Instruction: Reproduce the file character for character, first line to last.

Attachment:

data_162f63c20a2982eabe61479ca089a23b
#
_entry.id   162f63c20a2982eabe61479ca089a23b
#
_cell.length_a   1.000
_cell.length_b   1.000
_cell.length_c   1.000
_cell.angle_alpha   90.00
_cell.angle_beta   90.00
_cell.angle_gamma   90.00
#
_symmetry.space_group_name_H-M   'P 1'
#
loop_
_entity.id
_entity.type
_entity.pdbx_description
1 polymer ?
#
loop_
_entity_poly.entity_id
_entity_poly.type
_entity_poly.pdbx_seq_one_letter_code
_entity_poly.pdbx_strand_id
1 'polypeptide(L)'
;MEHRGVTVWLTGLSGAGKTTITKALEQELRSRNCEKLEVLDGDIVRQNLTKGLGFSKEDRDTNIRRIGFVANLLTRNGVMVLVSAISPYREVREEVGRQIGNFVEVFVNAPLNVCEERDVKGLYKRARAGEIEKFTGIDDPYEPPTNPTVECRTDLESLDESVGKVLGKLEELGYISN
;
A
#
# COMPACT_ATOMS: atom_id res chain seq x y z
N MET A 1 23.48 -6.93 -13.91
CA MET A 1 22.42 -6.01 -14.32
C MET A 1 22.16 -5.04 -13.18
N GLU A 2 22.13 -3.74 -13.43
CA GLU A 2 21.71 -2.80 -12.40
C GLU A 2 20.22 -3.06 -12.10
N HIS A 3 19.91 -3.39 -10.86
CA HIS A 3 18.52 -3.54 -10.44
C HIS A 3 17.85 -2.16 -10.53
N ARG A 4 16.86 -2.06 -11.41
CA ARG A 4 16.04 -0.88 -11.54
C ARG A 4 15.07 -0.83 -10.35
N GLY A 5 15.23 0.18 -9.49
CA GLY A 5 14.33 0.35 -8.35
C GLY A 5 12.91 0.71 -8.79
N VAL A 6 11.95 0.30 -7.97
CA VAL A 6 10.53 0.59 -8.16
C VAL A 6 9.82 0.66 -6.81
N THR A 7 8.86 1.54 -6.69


data_162f63c20a2982eabe61479ca089a23b
#
_entry.id   162f63c20a2982eabe61479ca089a23b
#
_cell.length_a   1.000
_cell.length_b   1.000
_cell.length_c   1.000
_cell.angle_alpha   90.00
_cell.angle_beta   90.00
_cell.angle_gamma   90.00
#
_symmetry.space_group_name_H-M   'P 1'
#
loop_
_entity.id
_entity.type
_entity.pdbx_description
1 polymer ?
#
loop_
_entity_poly.entity_id
_entity_poly.type
_entity_poly.pdbx_seq_one_letter_code
_entity_poly.pdbx_strand_id
1 'polypeptide(L)'
;MEHRGVTVWLTGLSGAGKTTITKALEQELRSRNCEKLEVLDGDIVRQNLTKGLGFSKEDRDTNIRRIGFVANLLTRNGVMVLVSAISPYREVREEVGRQIGNFVEVFVNAPLNVCEERDVKGLYKRARAGEIEKFTGIDDPYEPPTNPTVECRTDLESLDESVGKVLGKLEELGYISN
;
A
#
# COMPACT_ATOMS: atom_id res chain seq x y z
N MET A 1 23.48 -6.93 -13.91
CA MET A 1 22.42 -6.01 -14.32
C MET A 1 22.16 -5.04 -13.18
N GLU A 2 22.13 -3.74 -13.43
CA GLU A 2 21.71 -2.80 -12.40
C GLU A 2 20.22 -3.06 -12.10
N HIS A 3 19.91 -3.39 -10.86
CA HIS A 3 18.52 -3.54 -10.44
C HIS A 3 17.85 -2.16 -10.53
N ARG A 4 16.86 -2.06 -11.41
CA ARG A 4 16.04 -0.88 -11.54
C ARG A 4 15.07 -0.83 -10.35
N GLY A 5 15.23 0.18 -9.49
CA GLY A 5 14.33 0.35 -8.35
C GLY A 5 12.91 0.71 -8.79
N VAL A 6 11.95 0.30 -7.97
CA VAL A 6 10.53 0.59 -8.16
C VAL A 6 9.82 0.66 -6.81
N THR A 7 8.86 1.54 -6.69